The fourth paradigm pattern of post-glacial range expansion of European terrestrial species: the phylogeography of the Marbled White butterfly (Satyrinae, Lepidoptera)
Article first published online: 17 JUN 2005
Journal of Biogeography
Volume 32, Issue 8, pages 1489–1497, August 2005
How to Cite
Habel, J. C., Schmitt, T. and Müller, P. (2005), The fourth paradigm pattern of post-glacial range expansion of European terrestrial species: the phylogeography of the Marbled White butterfly (Satyrinae, Lepidoptera). Journal of Biogeography, 32: 1489–1497. doi: 10.1111/j.1365-2699.2005.01273.x
- Issue published online: 17 JUN 2005
- Article first published online: 17 JUN 2005
- Allozyme electrophoresis;
- genetic differentiation;
- Melanargia galathea;
- Melanargia lachesis;
- post-glacial dispersal;
- Würm ice age
Aim Three paradigm patterns of post-glacial dispersal are known for terrestrial species in Europe. However, the possibility of a fourth arises with the Italian and the Balkan lineages expanding to central Europe and the Iberian one being trapped by the Pyrenees. We test this hypothesis by analysing the molecular biogeography of the Marbled White butterfly.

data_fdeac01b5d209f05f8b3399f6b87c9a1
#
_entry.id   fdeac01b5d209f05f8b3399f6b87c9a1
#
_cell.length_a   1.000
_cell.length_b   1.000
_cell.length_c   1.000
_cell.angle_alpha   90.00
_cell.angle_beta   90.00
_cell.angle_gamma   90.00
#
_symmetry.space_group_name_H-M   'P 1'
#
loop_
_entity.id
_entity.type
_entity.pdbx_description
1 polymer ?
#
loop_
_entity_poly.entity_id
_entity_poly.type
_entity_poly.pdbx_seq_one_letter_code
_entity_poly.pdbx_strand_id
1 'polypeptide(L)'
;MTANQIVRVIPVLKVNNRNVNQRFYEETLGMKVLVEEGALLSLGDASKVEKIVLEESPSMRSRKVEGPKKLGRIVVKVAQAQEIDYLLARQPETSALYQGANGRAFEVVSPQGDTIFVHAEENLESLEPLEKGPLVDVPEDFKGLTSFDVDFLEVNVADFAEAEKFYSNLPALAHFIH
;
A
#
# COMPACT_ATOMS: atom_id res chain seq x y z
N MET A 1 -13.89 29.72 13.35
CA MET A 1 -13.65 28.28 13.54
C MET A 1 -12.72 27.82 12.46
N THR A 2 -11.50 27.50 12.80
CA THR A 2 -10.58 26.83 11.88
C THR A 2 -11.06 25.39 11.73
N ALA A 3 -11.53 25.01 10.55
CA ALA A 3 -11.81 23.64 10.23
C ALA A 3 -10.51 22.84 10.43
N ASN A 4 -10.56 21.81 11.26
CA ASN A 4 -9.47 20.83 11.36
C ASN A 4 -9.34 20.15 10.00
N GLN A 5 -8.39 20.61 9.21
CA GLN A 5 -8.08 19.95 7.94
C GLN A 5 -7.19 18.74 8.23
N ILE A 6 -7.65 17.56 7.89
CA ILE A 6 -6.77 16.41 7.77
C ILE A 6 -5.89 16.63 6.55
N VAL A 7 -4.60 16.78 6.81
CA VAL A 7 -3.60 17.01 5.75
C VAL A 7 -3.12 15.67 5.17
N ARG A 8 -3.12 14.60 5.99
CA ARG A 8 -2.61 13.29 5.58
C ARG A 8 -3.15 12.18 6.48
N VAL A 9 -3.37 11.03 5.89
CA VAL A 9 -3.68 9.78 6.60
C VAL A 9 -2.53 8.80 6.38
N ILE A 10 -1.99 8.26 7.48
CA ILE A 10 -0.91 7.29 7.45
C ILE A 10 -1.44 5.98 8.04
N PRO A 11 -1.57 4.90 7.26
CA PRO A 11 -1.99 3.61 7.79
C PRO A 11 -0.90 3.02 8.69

Location Twelve populations distributed over a major part of the European range of Melanargia galathea and M. lachesis.
Methods We studied 18 allozyme loci of 403 individuals from 12 populations. Butterflies were sampled in the field, frozen in liquid nitrogen and stored under these conditions until analysis. We used cellulose acetate plates for allozyme electrophoresis.
Results We detected three major genetic lineages within the M. galathea/lachesis complex. The M. lachesis sample from the southern Pyrenees was strongly genetically differentiated from M. galathea (FCT: 0.312). Melanargia galathea splits into two major genetic lineages (FCT: 0.115), which both were found in post-glacially invaded regions. The further differentiation within these lineages was comparably low (FSC: 0.028). The genetic diversity within populations was high compared with other butterfly species.
Main conclusions Our findings support the existence of a fourth pattern with only the Iberian lineage not contributing considerably to the post-glacial colonization of central Europe. Preliminary studies in other butterfly species of dry grasslands support the importance of this pattern possibly representing a fourth paradigm. The high genetic diversity within populations might be one reason for the recently observed expansions at the northern distribution limits.